rear door, that you press to signal the driver.  Most buses will have a “Stop
Requested” light come on when someone signals for a stop.  If you are really new to
this, just tell the driver where you want to go and most of the time they will gladly help
you and tell you where to get off.

On subways and trains, all stops are made without signaling, unless you are on an
“express”.  Expresses only make key stops, and usually only operate during rush
hour.  Only the largest cities (New York, for example) have expresses.  


TRANSFERS

Since there are times you may need to take multiple buses or trains to get to your
destination, be sure you get a “transfer.”  A “transfer” is a free pass to get on another
bus or train, going in a different direction, within a given time period.  When on a bus
(or if you are connecting from a bus) you would typically need to ask the driver for a
“transfer”.  He will hand you a sheet of paper that you will show the next driver.  
Sometimes transfers cost something, usually a fraction of the original fare (25 cents
is typical).  Most transfers are free, however.  When going from a bus to a subway, an
additional fare is sometimes added.  If you go from a subway to a bus, it is almost
always free.  If you are coming from a subway, transfers must be obtained BEFORE
you go through the turnstile.  Look around, there may be a machine that stamps
transfers on your pass card, or a machine that gives you a transfer slip.  Some
systems have transfers at the turnstile itself.  But be sure to figure it out before you go
through or you’ll be paying full fare for your bus connection.  If an agent is around, ask
him or her how it is done.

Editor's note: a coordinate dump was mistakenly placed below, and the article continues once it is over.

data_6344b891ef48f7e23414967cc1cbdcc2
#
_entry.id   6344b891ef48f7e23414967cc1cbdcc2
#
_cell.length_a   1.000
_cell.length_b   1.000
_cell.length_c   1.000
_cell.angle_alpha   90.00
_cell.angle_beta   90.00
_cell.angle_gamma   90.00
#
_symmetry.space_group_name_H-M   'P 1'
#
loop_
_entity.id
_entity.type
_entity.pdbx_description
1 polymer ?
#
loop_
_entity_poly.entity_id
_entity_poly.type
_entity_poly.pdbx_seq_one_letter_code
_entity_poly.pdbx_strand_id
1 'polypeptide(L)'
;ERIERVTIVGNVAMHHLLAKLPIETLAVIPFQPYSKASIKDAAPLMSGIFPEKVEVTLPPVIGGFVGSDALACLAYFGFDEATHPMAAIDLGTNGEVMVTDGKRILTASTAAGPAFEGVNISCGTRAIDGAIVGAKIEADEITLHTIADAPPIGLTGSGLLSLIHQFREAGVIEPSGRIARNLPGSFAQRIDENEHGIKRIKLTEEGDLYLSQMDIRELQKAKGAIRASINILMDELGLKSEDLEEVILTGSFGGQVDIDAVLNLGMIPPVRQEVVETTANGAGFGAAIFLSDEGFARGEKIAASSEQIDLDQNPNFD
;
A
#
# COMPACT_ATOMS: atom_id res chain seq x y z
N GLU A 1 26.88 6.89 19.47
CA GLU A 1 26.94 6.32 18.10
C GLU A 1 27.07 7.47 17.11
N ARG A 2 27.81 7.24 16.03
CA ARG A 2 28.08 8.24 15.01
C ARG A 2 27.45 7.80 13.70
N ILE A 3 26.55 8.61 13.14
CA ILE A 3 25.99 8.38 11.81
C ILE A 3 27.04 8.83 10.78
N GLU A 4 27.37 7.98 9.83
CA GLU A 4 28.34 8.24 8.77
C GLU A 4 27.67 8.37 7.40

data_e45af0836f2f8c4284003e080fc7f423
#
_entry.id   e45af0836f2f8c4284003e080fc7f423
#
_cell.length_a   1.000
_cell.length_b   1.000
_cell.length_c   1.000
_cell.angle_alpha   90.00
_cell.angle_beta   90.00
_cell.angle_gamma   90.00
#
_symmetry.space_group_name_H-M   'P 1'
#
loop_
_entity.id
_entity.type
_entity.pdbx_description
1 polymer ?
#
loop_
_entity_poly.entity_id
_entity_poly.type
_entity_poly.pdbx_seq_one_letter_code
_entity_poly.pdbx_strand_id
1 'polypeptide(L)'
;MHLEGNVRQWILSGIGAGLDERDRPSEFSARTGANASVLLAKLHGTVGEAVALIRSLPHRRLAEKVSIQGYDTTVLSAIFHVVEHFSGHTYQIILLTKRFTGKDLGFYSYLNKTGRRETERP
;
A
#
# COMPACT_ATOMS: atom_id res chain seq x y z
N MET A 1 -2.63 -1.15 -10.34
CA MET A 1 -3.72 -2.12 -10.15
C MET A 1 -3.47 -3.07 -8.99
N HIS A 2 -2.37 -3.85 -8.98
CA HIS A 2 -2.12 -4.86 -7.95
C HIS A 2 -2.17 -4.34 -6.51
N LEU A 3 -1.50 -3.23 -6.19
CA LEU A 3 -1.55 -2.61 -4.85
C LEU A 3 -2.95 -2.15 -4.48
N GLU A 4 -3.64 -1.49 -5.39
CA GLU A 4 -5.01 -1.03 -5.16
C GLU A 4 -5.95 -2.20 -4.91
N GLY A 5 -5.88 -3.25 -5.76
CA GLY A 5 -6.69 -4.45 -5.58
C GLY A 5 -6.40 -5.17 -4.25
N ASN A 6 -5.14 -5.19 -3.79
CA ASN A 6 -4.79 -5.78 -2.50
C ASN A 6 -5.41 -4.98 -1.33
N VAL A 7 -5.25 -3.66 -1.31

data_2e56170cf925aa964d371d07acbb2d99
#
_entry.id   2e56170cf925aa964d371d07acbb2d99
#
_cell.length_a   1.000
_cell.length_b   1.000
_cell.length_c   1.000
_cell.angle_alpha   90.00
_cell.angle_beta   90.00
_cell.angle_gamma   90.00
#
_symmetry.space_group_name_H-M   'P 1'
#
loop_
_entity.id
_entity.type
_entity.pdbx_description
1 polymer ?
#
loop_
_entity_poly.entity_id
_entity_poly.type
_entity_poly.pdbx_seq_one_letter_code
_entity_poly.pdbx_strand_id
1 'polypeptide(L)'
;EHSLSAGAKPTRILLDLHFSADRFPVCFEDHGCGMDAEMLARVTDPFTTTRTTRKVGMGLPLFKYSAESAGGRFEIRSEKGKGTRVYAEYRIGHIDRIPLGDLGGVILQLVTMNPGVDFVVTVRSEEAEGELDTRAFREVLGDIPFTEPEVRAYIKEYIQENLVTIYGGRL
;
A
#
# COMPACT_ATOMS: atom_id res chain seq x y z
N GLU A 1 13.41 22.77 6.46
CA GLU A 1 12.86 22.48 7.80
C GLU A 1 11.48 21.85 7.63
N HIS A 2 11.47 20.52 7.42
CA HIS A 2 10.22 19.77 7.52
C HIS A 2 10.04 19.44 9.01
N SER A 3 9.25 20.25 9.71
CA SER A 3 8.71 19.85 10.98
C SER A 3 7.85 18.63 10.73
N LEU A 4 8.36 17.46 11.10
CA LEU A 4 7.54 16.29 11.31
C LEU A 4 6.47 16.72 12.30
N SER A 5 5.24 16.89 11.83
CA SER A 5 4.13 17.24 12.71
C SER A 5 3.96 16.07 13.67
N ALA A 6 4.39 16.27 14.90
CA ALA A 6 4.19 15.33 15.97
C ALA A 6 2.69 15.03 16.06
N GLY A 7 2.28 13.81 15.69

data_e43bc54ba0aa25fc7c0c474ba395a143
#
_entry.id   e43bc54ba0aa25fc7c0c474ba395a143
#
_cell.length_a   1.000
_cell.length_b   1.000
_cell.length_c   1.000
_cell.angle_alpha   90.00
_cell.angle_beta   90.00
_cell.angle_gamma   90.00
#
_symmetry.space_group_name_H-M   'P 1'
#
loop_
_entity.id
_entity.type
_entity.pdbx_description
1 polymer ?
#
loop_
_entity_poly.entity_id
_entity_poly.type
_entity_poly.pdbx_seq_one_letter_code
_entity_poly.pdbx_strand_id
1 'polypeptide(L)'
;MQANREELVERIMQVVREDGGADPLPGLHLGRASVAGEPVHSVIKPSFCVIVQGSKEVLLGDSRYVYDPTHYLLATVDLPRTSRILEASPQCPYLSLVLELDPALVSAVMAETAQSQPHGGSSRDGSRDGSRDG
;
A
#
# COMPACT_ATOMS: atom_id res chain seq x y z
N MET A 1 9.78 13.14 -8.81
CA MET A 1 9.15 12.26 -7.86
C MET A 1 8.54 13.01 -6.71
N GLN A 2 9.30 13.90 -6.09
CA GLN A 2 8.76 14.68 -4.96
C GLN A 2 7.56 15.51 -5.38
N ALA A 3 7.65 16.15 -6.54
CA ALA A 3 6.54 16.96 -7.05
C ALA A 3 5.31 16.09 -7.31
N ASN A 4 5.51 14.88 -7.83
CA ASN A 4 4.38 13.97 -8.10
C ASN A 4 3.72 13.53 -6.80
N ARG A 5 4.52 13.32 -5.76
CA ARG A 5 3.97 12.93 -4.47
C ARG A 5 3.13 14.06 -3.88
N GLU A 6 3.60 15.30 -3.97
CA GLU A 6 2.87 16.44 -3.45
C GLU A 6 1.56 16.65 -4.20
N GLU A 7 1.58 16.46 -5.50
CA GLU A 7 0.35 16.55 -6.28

For subway systems, lines are connected via tunnels, so transfers can be made to
other subway lines without any kind of transfer slip.


KNOWING WHERE YOU’RE AT

One of the hardest things to do in a new city is to figure out where you are while riding
a bus.  As I mentioned before, telling the driver where you need to go and staying
close to him is advantageous.  It is always good to have a detailed map and follow
along as you ride.  If nothing else is available, the route maps, often located behind
the driver, can help you navigate.  For buses going downtown, it should be fairly
obvious when you get there, but you may want to confirm it with the driver.  If you are
staying at a hotel, ask ahead of time what bus stop or rail station is nearest the hotel.  


SAFETY

I have never felt unsafe during any of my time on public transportation.  Nevertheless,
one should always take general precautions while riding.  On a bus, if you feel
uncomfortable, move to a seat closer to the driver.  Alert the driver if you feel
threatened or see trouble.  Keep an eye on your wallet, purse and other belongings,
as pickpockets find buses and subways, with all their distractions, fertile ground.  


RETURNING TO THE AIRPORT

Be sure to allow ample time for your return to the airport.  When you look at the
schedule for your return route, be sure to look at the time of arrival to the airport, and
determine your departure accordingly.  Allow for delayed buses and heavy traffic.  I’ve
cut it close a number of times by taking a bus that got delayed.  Be sure you give
yourself an “out,” a time that you give up on the bus and hail a cab.
 
United States Edition